For a gateway router, the RV042 provides some useful addressing and routing functions to enable better network management. Those functions include support for multiple LAN subnets, non-subscription based dynamic DNS, one-to-one NAT, and basic distance vector routing protocols such as RIPv1 and RIPv2.
Multiple LAN Subnets
An easily overlooked feature on the RV042 is the ability to support multiple internal networks. Say you're running two subnets, one for your client PCs and the other for your servers. The RV042 allows assigning multiple addresses to the internal interface, providing a means of separating your network into different subnets. It's not as robust as 802.1q VLAN tagging, but does provide network separation and routing between subnets. If you're familiar with Cisco routers, this is akin to assigning a secondary IP address to an Interface.
In Figure 3, I've configured the RV042 to use 192.168.3.1 as its LAN IP address. Doing so makes the 192.168.3.0/24 subnet the network assigned by the DHCP server to the PCs on my LAN.
Figure 3: Configuring LAN subnets
I've also configured the RV042 to use 192.168.6.1 as its LAN IP address. I can then statically assign devices to the 192.168.6.0/24 network, using 192.168.6.1 as the gateway and DNS IP addresses.
I tested this by assigning a static IP address on the 192.168.6.0/24 network to a PC directly connected to the RV042. With this configuration, I could still surf the Internet, as well as access devices on the 192.168.3.0/24 network. The value here is this gives the network administrator additional options for segmenting a network.
Remote access to a network requires either a static IP or URL. Most ISP services for homes and small offices have dynamic public IP addresses. A static IP can be expensive, though. In my area, Comcast charges $57.95 for a standard Internet service with a dynamic IP address. Comcast's business class Internet service that has the option of static IP addresses starts at $95 a month. If all you need is the static IP service, the additional $37/month is expensive.
The higher cost for a static IP address is due to the dwindling availability of public IP addresses using IPV4 addressing technology. There is a solution to this shortage, but it involves ISPs converting their networks to the newer addressing technology, known as IPV6. Japan, some European countries, and several Asia Pacific countries are rolling out IPV6 aggressively. The United States doesn't seem to be moving in this direction as quickly. 2008 will be interesting, though, with the Department of Defense having mandated that all its systems be migrated to IPV6 that year.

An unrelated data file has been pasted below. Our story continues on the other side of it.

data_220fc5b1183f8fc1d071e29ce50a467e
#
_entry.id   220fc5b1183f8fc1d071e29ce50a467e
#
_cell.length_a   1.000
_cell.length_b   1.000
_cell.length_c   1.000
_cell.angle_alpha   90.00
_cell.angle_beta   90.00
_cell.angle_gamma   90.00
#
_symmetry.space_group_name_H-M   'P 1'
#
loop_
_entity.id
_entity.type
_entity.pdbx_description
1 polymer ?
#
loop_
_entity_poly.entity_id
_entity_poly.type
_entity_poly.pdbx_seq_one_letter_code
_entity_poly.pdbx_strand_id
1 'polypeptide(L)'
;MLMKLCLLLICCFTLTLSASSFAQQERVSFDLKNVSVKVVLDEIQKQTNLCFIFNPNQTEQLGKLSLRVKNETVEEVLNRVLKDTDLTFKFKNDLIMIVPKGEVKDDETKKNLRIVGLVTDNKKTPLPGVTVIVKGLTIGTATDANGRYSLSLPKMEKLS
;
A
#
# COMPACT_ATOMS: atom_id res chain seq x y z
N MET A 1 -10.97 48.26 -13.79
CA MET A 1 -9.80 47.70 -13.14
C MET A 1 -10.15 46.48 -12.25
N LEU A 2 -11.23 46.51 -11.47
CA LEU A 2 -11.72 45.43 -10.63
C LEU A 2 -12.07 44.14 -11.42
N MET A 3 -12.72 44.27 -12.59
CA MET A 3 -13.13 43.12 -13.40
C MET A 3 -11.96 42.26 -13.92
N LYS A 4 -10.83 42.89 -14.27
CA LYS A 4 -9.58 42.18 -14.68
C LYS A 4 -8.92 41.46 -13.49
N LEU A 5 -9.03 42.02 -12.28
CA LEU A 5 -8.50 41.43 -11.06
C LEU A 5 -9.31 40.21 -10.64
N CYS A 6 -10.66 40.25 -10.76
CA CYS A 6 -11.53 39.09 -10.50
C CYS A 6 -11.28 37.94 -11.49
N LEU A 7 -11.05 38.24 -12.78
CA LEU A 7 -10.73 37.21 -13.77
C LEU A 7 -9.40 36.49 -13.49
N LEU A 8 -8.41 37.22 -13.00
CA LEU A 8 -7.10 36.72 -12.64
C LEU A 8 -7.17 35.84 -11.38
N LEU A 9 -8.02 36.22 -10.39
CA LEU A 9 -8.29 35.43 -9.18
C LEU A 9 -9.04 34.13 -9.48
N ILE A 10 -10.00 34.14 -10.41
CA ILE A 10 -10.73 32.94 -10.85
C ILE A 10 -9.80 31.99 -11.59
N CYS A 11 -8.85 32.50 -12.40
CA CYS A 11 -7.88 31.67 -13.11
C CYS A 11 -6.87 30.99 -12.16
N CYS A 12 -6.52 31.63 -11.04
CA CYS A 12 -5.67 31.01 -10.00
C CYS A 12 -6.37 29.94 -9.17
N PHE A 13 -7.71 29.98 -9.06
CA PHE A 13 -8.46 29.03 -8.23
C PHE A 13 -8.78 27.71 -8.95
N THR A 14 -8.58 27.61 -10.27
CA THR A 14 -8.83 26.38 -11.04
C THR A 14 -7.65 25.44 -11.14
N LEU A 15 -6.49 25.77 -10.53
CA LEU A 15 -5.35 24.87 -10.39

In the meantime, the simple solution is Dynamic DNS. The RV042 has configuration options for separate Dynamic DNS accounts on both WAN connections with three different organizations, including dyndns.org, 3322.org, and oray.net. As you can see from Figure 4, configuration is easy. Simply select your service and enter the user name, password, and domain you've set up with your chosen supplier.
Figure 4: Configuring Dynamic DNS
We've reviewed other routers where Dynamic DNS is a subscription-based service only. Kudos to Linksys for providing network administrators the option to use either a simple free account, or a more robust subscription-based service.
The RV042 has multiple DMZ options to allow external access to internal devices, including designating one internal IP address as part of the DMZ, or assigning the additional WAN port as a physical DMZ port. I'll discuss the WAN/DMZ options shortly.
In the event your network has several servers with private IP addresses, and you want to allow external access, and have a range of public IP addresses, the One-to-One NAT function is a nice way to map those public IP addresses to those servers.
For example, let's say you have three servers, which you've assigned 192.168.3.2, 192.168.3.3, and 192.168.3.4 using the multiple subnet feature previously described. Let's also say you have three public IP addresses, 10.0.0.2, 10.0.0.3, and 10.0.0.4. (Of course, these are private IP addresses, but assume they're public IP addresses for purposes of this example.)
As you can see in Figure 5, I've configured the RV042 to translate the internal IP addresses 192.168.3.2-4 to 10.0.0.2-4. This allows the servers to be available on the internal LAN as well as available to external users targeting the 10.0.0.2-4 addresses.
Figure 5: One-to-One NAT setup
The RV042 can be configured either as a Gateway router, or as an internal network Router. The typical application is for the RV042 to be configured as a Gateway router, supporting your Internet connection(s) and providing NAT, firewall, and network services to your LAN.
In the event that you're using another router on your network to maintain access to the Internet and plan to use the RV042 to route between subnets, the RV042 can be configured as a basic Router. The RV042 supports both RIPv1 and RIPv2 routing protocols, as well as static routing to enable forwarding packets between subnets.